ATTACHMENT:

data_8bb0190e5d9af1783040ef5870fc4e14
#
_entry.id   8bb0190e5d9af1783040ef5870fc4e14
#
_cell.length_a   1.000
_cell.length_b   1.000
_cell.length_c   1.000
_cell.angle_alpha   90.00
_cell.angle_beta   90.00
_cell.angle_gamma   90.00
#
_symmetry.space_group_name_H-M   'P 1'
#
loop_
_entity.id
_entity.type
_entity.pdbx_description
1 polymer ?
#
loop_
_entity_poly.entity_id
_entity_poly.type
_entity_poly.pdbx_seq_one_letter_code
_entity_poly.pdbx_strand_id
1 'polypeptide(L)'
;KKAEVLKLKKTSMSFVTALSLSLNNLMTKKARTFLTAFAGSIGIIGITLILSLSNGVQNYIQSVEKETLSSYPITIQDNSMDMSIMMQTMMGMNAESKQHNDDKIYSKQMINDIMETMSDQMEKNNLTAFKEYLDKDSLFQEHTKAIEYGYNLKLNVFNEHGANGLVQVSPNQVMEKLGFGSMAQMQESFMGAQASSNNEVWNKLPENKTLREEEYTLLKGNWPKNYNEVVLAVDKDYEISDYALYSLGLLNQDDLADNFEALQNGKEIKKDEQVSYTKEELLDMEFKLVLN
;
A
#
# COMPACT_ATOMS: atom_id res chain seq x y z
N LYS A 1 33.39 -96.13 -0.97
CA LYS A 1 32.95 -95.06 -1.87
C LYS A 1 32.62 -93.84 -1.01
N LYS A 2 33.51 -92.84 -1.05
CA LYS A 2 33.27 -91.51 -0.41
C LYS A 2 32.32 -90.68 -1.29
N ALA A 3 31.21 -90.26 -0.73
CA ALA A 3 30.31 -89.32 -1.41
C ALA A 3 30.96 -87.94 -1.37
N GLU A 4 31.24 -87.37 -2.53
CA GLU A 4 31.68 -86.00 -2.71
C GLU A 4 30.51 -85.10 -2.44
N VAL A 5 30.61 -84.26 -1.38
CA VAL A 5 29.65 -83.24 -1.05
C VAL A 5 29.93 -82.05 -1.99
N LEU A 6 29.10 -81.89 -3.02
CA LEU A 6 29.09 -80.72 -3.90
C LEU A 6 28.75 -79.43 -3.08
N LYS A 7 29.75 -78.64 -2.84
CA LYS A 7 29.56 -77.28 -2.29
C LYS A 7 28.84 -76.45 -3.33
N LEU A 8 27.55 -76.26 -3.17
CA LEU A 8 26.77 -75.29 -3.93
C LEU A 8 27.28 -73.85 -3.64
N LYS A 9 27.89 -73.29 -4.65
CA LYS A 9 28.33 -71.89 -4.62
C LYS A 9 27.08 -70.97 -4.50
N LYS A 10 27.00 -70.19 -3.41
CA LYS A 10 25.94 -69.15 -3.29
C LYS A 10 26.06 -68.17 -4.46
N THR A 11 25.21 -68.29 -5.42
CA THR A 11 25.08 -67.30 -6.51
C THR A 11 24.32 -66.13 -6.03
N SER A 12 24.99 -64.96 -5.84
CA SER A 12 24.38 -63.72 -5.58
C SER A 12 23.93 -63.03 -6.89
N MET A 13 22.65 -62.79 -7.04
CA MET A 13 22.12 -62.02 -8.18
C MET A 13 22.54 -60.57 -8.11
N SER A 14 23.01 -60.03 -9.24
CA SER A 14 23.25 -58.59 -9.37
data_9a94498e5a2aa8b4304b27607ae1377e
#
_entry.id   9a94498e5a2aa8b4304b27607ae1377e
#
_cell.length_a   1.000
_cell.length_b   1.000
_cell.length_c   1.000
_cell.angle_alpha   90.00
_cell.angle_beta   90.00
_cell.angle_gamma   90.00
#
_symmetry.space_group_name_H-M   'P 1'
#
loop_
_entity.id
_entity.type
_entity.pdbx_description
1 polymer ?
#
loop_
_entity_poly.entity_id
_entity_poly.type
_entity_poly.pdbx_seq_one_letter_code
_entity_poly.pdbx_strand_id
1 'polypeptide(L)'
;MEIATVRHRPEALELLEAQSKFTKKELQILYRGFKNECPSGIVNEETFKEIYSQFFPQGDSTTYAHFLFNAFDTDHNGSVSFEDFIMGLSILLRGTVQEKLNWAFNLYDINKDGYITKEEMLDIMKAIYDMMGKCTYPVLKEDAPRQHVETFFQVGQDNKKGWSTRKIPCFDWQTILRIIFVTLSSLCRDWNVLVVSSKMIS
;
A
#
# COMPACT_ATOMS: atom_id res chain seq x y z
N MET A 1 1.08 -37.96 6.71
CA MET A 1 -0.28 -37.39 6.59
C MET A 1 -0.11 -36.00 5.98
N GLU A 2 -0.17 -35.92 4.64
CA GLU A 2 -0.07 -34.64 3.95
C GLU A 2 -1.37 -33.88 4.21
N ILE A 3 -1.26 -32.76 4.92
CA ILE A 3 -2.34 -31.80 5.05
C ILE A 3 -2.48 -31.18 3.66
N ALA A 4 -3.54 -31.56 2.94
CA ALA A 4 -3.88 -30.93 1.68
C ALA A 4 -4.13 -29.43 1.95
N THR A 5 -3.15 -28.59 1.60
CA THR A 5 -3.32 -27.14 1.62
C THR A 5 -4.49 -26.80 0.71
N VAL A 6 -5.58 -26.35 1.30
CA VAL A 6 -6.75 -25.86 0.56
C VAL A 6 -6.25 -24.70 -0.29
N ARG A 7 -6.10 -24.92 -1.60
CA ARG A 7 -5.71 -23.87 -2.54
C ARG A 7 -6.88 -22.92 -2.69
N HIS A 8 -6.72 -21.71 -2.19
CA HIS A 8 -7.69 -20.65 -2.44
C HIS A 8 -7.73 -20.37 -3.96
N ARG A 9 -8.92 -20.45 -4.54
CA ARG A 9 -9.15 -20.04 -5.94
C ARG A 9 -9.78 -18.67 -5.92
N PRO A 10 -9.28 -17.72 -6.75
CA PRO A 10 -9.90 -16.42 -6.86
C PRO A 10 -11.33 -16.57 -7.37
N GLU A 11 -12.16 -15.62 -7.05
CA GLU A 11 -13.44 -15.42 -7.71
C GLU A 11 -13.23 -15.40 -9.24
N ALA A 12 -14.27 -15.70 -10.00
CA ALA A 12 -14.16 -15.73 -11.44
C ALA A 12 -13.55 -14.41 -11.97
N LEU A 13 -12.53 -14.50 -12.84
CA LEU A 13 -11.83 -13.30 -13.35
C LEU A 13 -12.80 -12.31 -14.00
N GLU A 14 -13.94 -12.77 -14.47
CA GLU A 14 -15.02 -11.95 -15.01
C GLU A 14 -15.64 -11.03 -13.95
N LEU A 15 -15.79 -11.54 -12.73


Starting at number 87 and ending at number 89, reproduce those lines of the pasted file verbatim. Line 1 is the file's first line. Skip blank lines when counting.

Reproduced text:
_entity.type
_entity.pdbx_description
1 polymer ?